Daniel Rosen, PhD, MSW, is a Professor of Social Work at the University of Pittsburgh specializing in community health, urban social problems, and health social work. Within the School of Social Work, he holds multiple roles including serving as the Director of the Integrated Healthcare Certificate and coordinating the joint MSW/MBA program. Additionally, he is the Chair of the Health Research Advisory Panel at the Center on Race and Social Problems.
Dr. Rosen completed a mentored National Institute of Drug Abuse (NIDA) Patient-Oriented Research Career Development (K-08) Award where he focused on addressing co-occurring late-life mood disorders among older adults with substance use issues. His findings fostered advancements in research and clinical interventions within this often-neglected area. He currently oversees training fellowships for students on integrated healthcare, behavioral health treatment, and opioid use disorders. His work has garnered financial support from the National Institutes of Health (NIH), the Centers for Disease Control and Prevention (CDC), the Substance Abuse and Mental Health Services Administration (SAMHSA), the Health Resources and Services Administration (HRSA), as well as various national and local foundations.
Dr. Rosen is committed to surpassing the limitations of "barrier identification" and actively engaging in collaborations with community-based providers. Through these partnerships, he strives to design and implement sustainable and scalable programs to support community health. Dr. Rosen's extensive involvement in the field is further exemplified by his past role as Board Chair for both AgeWell Pittsburgh and the Friendship Circle. Currently, he is the Vice-Chair for the Jewish Healthcare Foundation and serves on the board of the Allegheny Regional Asset District.
- Integrated healthcare
- Substance use
- Late-life depression
- Barriers to care
- Health and mental health service needs of vulnerable older adults
- Treatment of depression in later-life for substance abusing populations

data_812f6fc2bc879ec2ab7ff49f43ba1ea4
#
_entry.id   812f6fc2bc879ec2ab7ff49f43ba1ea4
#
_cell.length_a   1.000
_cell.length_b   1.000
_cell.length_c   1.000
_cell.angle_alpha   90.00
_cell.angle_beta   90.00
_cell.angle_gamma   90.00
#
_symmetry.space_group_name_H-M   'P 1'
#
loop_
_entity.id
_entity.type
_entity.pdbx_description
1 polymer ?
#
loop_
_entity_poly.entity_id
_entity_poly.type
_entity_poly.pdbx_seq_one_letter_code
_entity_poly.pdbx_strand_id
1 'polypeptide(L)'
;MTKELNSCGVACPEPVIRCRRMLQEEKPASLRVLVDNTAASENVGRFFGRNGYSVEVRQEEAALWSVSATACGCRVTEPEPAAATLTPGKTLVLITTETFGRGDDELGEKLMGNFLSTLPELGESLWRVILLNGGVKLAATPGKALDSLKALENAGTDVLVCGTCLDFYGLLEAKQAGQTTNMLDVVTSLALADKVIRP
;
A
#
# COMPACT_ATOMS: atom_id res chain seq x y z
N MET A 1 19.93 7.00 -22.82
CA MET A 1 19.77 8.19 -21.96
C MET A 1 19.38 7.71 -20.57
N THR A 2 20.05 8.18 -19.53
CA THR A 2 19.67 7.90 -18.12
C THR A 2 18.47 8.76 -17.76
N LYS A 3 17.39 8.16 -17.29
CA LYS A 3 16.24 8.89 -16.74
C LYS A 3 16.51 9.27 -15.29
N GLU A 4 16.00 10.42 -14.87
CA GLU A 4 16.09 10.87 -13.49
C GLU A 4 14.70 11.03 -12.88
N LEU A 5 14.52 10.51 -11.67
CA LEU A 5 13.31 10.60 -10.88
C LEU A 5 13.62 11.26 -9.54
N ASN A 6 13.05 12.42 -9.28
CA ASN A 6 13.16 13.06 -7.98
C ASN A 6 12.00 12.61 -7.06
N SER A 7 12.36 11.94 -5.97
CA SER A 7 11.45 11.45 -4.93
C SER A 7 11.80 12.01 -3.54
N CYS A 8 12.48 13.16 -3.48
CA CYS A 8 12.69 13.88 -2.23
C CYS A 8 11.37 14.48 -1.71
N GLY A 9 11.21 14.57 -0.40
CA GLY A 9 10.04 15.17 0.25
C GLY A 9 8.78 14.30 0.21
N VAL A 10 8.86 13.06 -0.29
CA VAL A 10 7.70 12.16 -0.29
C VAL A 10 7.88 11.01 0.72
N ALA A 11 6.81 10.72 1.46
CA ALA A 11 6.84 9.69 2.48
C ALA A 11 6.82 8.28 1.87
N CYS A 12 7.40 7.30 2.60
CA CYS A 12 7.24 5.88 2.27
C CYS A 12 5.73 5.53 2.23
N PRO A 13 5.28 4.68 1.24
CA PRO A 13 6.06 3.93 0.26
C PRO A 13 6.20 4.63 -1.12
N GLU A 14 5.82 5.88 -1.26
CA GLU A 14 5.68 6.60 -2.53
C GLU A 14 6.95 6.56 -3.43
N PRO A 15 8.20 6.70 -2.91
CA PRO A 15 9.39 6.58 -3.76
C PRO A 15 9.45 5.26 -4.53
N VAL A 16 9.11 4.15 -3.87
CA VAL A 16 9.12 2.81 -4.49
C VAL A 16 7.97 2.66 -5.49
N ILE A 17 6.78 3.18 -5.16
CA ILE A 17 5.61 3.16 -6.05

Sable, P., Tang, F., Swab, J., Roth, S., & Rosen, D. (2023). EMS Workers on the Frontline of the Opioid Epidemic: Effects of Sleep and Social Support on Depression. International Journal of Emergency Services. https://doi.org/10.1108/IJES-08-2022-0037
Rosen, D. (2022). Addressing the Crises in Treating Substance Use Disorders in Later-life: Tele-medication Assisted Treatment (TELE-MAT) for an Older Adult Population. American Journal of Geriatric Psychiatry, 30:10; pp.1064-1066. doi:https://doi.org/10.1016/j.jagp.2022.05.015
Beaugard, C.A., Hruschrak, V., Lee, C., Roth, S., Swab, J. & Rosen, D. (2022). Emergency medical services on the frontlines of the opioid crisis: The role of mental health, substance use, and burnout. International Journal of Emergency Services. Ahead of print. https://doi.org/10.1108/IJES-11-2021-0073
Sewall, C.J.R, Goldstein, T.R., Wright, A.G., & Rosen, D. (2022). Does objectively-measured social media or smartphone use predict depression, anxiety, or social isolation among young adults?”. Clinical Psychological Science, 10(5), 997–1014. https://doi.org/10.1177/21677026221078309
Rosen, D. (2021). Increasing Participation in a Substance Misuse Programs: Lessons Learned for Implementing Telehealth Solutions During the COVID-19 Pandemic. American Journal of Geriatric Psychiatry; 29:1, 24-26. DOI: https://doi.org/10.1016/j.jagp.2020.10.004
Engel RJ, Lee DHJ, & Rosen D. (2020). Psychiatric Sequelae Among Community Social Service Agency Staff 1 Year After a Mass Shooting. JAMA Network Open; 3(8):e2014050. DOI:10.1001/jamanetworkopen.2020.14050.